It doesn’t seem to get dark these days anymore. Namjoon sits on the balcony of his apartment and watches as the sun hovers menacingly over an eerily quiet city. Every day feels restlessly long, the sun always a hint above the horizon, even though Namjoon’s stupidly expensive watch says it’s three in the morning and should, by all other standards, be dark as hell.
A simple calculative mistake, they’d said on the news. Scientists miscalculated the trajectory of the asteroid which hit the south side of the United States, which then ricocheted their planet out of orbit and into the slow, inexorable pull of the sun. Everyone who hadn’t died already from the impact and the resulting debris was going to die. They didn’t say that on the news, but Namjoon filled in the gaps. They’re on a collision course. It’s inevitable.
“Hyung,” Taehyung says, breaking through Namjoon’s contemplation. Namjoon turns and looks. There are dark shadows under Taehyung’s eyes. He’s not wearing a shirt, just a pair of Namjoon’s threadbare boxers. In the weak light, Namjoon can see the marks of his mouth and his hands on Taehyung’s waist, his neck, his thighs.
It’s been getting harder and harder to sleep. If it’s not the relentless sunlight, it’s the choking heat. Electricity cut out a few days ago, and they’re running on a generator that they’d stolen from a hospital. A hospital. Namjoon tells himself that there was no one inside when they took it—all emergency patients were moved elsewhere weeks ago—but that didn’t stop the guilt from rising up like bile in his throat.
“Taehyung-ah,” Namjoon says, his voice rusty from disuse. “What are you doing up?”
“Woke up and you were gone,” Taehyung says, stifling a yawn. His hair is sticking up stubbornly at the back, and he scratches blearily at the side of his head. “I was… worried.”
Namjoon hears what Taehyung didn’t say. I was worried you left. I was worried you left me alone. It’s just the two of them now. Namjoon would never have asked the rest of them to stay, not when there was a possibility their families were alive. Jimin and Jeongguk caught a ride from a nice couple headed to Busan. Yoongi headed south with Hoseok and his sister. Seokjin’s family swooped him up after a week of uncertainty. Before he left, Seokjin grabbed both Namjoon and Taehyung’s hands.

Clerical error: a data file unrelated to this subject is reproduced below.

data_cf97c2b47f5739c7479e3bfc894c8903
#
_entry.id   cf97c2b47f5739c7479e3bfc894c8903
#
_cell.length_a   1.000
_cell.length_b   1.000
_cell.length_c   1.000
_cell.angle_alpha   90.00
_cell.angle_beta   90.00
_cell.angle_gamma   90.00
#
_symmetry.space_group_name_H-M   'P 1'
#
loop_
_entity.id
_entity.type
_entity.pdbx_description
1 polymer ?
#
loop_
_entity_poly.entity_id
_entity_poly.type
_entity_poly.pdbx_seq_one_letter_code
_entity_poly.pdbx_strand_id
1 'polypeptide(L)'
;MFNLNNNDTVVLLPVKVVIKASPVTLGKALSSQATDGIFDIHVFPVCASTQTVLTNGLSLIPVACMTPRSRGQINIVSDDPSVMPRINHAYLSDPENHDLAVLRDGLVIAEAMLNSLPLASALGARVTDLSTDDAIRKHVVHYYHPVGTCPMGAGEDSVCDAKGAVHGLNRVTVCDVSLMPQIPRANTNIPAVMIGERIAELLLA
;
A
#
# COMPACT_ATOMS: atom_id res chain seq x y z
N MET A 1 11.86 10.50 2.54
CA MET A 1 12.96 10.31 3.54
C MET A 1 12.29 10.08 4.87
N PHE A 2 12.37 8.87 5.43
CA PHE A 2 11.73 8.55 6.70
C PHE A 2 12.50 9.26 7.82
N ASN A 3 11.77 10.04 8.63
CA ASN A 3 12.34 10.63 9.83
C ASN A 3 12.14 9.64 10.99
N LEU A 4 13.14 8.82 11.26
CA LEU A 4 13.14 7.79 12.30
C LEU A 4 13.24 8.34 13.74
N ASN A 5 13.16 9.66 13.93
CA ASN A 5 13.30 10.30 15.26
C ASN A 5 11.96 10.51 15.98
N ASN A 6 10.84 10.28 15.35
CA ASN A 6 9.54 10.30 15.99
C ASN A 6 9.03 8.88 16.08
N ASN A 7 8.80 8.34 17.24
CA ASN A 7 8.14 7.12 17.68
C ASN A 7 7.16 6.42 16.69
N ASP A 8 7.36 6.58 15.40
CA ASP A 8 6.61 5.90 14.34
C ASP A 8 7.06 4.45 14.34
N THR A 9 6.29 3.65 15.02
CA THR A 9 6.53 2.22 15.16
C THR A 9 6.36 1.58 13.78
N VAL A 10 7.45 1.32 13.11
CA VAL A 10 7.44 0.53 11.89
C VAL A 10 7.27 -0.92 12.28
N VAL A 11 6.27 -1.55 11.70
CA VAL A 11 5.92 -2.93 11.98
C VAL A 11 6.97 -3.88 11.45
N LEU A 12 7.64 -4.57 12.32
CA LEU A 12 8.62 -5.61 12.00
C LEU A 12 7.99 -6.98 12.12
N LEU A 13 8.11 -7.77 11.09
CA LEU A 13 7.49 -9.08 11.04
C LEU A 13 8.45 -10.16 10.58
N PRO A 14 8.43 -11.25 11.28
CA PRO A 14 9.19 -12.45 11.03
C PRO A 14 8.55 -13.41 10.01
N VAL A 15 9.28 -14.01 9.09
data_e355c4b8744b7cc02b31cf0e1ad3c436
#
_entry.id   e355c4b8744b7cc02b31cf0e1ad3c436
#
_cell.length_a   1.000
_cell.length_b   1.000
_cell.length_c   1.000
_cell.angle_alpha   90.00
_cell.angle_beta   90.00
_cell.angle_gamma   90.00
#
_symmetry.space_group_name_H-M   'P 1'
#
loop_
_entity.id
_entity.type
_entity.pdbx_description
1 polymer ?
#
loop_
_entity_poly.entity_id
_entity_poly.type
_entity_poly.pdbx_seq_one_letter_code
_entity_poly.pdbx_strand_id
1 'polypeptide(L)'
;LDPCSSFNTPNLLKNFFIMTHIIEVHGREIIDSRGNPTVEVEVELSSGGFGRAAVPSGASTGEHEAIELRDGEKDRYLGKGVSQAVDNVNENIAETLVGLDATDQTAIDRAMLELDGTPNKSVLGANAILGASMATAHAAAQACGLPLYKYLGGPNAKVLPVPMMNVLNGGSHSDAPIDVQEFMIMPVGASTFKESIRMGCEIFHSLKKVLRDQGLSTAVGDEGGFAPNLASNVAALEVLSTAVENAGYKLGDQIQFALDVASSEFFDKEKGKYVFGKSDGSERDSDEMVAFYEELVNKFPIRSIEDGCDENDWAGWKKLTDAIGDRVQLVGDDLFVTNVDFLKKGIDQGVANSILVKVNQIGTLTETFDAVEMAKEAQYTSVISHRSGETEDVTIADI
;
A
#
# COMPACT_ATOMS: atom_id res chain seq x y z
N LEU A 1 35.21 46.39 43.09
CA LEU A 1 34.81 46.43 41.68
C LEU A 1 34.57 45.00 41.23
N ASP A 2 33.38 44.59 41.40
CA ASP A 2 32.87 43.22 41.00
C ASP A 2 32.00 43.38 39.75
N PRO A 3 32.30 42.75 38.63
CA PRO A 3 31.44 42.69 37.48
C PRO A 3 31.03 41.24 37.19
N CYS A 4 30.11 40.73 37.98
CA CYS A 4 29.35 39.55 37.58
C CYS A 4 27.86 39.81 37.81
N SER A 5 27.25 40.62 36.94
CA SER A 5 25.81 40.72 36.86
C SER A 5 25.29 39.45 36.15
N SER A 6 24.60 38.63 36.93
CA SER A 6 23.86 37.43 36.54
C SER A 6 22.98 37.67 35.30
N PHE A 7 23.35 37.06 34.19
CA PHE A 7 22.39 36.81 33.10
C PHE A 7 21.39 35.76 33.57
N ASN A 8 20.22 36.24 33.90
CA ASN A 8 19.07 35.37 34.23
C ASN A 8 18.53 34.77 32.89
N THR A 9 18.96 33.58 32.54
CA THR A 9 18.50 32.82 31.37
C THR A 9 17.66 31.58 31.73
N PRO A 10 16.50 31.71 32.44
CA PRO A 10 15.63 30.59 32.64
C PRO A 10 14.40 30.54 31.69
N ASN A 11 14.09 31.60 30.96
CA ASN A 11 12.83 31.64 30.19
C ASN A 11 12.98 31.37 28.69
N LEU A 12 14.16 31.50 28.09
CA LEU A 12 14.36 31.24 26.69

“Come with us,” he said, desperately. But Namjoon turned him down. He’d just be in the way, and Namjoon wasn’t sure if he could pretend not to be jealous. His family had been vacationing when the asteroid hit. Bahamas. His little sister’s graduation gift.
Namjoon’s not sure why Taehyung turned Seokjin’s offer down, though. He’s not sure why Taehyung is still here. His family is safe, waiting for him in Daegu, and Namjoon knows with painful clarity how much Taehyung adores his family. It doesn’t make sense why he’s here, in an abandoned Seoul, in their dorm that’s too big for just the two of them.
“Sorry,” Namjoon says. “I was thinking. You should go back to bed.”
Taehyung shakes his head. “I’m up now anyway,” he says, rubbing his eyes and lifting his arms above his head in a luxurious stretch. “Can I join you?”
He always asks, and Namjoon always appreciates it. “Sure,” he says, and turns his head back again to the hazy outline of the sun on the horizon. This is the only time of the endless day that’s bearable. Most of the time, the two of them hide out in the apartment when the sun is out in full force. Namjoon likes this time the best, because he can go out and breathe in the still air and try and remember what it was like to be alive.
Taehyung’s body is warm when he drapes himself over Namjoon’s back, his arms coming around to encircle Namjoon’s waist. Namjoon leans back into the touch slightly, even though they’re both grimy and sticky with sweat. Taehyung’s chest is solid and broad, and Namjoon feels safe there, where he can feel Taehyung’s heartbeat.
They stand there together for what feels like ages, but the next time Namjoon checks his watch, it’s only been ten minutes. Taehyung used to fidget, a long time ago. Restless energy, forcibly contained in one human body. Namjoon used to admire it and resent it in equal parts. Back then, it translated into loud, overeager shouting and hard hitting dance moves. Now, it translates into frantic, hot hands on skin, Taehyung’s teeth sinking into Namjoon’s shoulder, his mouth desperate and wanting on Namjoon’s. Namjoon understands that; it’s the end of the world, and it feels like they’re the only two people left.
Sometimes, Taehyung says he loves Namjoon. He whispers it into Namjoon’s back, the spot between his shoulder blades he can’t reach. It’s in his eyes, his smile. The way he grinds out Namjoon’s name when they’re fucking, his body so sensitive under Namjoon’s clumsy touch.
Namjoon pretends not to see it. He pretends Taehyung is convenient, and nothing more. It’s easier than talking about it. Taehyung doesn’t talk about it either.
(Sometimes Namjoon thinks he loves Taehyung too. Namjoon waits until Taehyung is asleep to think it, but like the sun edging along the horizon, the thought is always there at the edge of his consciousness. Sometimes Namjoon thinks that he’d love Taehyung, even if they weren’t the last two people in Seoul. The feeling growing in his chest, shy and warm and fond, surely means something. If only they’d had more time—Namjoon can’t help but think, like the planet and the sun, they would have eventually crashed together. After all, Namjoon knows something about inevitability.)